Robert Macfarlane Quotes About Cent

Browse 3 famous quotes of Robert Macfarlane about Cent.

"Mountains seem to answer an increasing imaginative need in the West. More and more people are discovering a desire for them, and a powerful solace in them. At bottom, mountains, like all wildernesses, challenge our complacent conviction - so easy to lapse into - that the world has been made for humans by humans. Most of us exist for most of the time in worlds which are humanly arranged, themed and controlled. One forgets that there are environments which do not respond to the flick of a switch or the twist of a dial, and which have their own rhythms and orders of existence. Mountains correct this amnesia. By speaking of greater forces than we can possibly invoke, and by confronting us with greater spans of time than we can possibly envisage, mountains refute our excessive trust in the man-made. They pose profound questions about our durability and the importance of our schemes. They induce, I suppose, a modesty in us." ~ Robert Macfarlane
"Woods and forests have been essentialt to the imagination of these islands, and of countries throughout the world, for centuries. It is for this reason that when woods are felled, when they are suppressed by tarmac and concrete and asphalt, it is not only unique species and habitats that disappear, but also unique memories, unique forms of thought." ~ Robert Macfarlane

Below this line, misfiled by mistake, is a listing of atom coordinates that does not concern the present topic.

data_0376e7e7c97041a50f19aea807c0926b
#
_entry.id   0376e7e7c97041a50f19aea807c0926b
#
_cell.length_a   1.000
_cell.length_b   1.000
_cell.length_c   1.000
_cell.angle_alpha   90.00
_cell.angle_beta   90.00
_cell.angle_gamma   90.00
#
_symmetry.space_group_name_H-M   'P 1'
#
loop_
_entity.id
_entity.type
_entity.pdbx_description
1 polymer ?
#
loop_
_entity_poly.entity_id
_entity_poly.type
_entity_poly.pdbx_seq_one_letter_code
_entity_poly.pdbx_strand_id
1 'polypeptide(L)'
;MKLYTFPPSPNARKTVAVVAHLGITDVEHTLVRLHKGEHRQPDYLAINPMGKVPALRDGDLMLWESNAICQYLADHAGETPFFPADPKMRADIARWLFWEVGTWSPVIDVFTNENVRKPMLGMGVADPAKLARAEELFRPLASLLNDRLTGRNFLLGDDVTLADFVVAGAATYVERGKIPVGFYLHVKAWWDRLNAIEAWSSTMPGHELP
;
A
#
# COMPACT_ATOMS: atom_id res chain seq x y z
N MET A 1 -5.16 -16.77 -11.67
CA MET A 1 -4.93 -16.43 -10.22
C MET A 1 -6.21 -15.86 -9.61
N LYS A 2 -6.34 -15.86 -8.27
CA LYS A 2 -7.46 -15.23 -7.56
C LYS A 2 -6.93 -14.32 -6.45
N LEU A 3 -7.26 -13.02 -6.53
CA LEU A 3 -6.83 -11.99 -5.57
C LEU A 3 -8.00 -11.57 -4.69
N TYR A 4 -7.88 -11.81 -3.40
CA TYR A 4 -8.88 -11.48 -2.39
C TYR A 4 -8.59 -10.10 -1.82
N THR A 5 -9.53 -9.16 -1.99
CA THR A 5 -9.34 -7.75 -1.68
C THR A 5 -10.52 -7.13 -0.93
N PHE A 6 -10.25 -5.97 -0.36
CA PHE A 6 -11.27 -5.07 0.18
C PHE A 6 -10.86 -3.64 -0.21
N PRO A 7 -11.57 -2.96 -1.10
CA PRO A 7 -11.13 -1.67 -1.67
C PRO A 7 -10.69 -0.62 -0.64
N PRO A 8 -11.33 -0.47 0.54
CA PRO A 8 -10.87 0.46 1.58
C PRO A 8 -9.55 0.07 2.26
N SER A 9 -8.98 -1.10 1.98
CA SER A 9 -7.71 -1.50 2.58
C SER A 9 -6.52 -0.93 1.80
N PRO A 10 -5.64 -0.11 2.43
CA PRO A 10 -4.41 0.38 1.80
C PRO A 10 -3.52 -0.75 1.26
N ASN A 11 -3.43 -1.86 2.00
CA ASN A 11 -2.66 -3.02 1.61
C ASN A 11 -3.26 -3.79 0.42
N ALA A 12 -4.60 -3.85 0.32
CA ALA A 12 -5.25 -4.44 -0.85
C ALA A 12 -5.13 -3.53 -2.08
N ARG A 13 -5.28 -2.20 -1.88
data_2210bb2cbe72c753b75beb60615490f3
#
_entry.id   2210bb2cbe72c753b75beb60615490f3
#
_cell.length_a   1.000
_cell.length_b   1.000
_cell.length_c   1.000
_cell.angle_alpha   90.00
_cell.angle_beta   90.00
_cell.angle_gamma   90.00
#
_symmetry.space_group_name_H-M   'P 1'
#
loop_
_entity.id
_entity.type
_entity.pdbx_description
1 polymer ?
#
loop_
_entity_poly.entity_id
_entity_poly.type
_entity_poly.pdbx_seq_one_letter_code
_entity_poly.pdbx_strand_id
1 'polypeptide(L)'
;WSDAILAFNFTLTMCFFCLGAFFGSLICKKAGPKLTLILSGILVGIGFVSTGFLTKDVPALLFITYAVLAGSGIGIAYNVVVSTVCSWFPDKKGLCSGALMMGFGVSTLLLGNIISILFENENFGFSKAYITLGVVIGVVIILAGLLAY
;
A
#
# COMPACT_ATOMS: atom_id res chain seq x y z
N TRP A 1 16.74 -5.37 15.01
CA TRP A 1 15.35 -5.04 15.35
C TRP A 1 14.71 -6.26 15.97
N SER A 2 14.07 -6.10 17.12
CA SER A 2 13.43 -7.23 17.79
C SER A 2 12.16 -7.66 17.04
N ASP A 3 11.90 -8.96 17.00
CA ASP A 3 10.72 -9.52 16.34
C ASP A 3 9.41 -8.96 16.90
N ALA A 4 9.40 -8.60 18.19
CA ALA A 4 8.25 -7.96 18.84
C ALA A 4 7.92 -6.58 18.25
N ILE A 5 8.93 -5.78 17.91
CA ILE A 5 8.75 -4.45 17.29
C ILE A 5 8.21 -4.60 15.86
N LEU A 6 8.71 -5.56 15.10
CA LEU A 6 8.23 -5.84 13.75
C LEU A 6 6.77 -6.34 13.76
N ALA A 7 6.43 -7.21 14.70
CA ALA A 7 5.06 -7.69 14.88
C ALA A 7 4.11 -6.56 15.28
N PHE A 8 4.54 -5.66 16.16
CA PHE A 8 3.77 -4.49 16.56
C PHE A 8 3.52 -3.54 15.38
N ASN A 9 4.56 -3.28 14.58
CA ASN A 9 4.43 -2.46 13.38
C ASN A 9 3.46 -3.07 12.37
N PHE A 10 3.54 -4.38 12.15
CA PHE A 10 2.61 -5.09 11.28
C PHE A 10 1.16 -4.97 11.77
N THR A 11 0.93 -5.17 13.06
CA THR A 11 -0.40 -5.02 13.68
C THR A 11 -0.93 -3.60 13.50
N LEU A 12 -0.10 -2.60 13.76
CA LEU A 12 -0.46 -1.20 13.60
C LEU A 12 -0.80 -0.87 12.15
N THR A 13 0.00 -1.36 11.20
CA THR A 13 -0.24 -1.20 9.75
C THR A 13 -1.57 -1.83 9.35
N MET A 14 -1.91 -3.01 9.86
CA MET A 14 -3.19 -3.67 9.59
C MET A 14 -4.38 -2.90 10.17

"I had started climbing trees about three years earlier, or rather, re-started; for I had been at a school that had a wood for its playground. We had climbed and christened the different trees (Scorpio, The Major Oak, Pegagsus), and fought for their control in territorial conflicts with elaborate rules and fealties. My father built my brother and me a tree house in our garden, which we had defended successfully against years of pirate attack. In my late twenties, I had begun to climb trees again. Just for the fun of it: no ropes, and no danger either.In the course of my climbing, I learned to discriminate between tree species. I liked the lithe springiness of silver birch, the alder and the young cherry. I avoided pines -- brittle branches, callous bark -- and planes. And I found that the horse chestnut, with its limbless lower trunk and prickly fruit, but also its tremendous canopy, offered the tree-climber both a difficulty and an incentive." ~ Robert Macfarlane
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MR. JONSTONE IS A FINE MAN! Don't be silly. He's an obvious sadist, I said."
Author: Charles Bukowski

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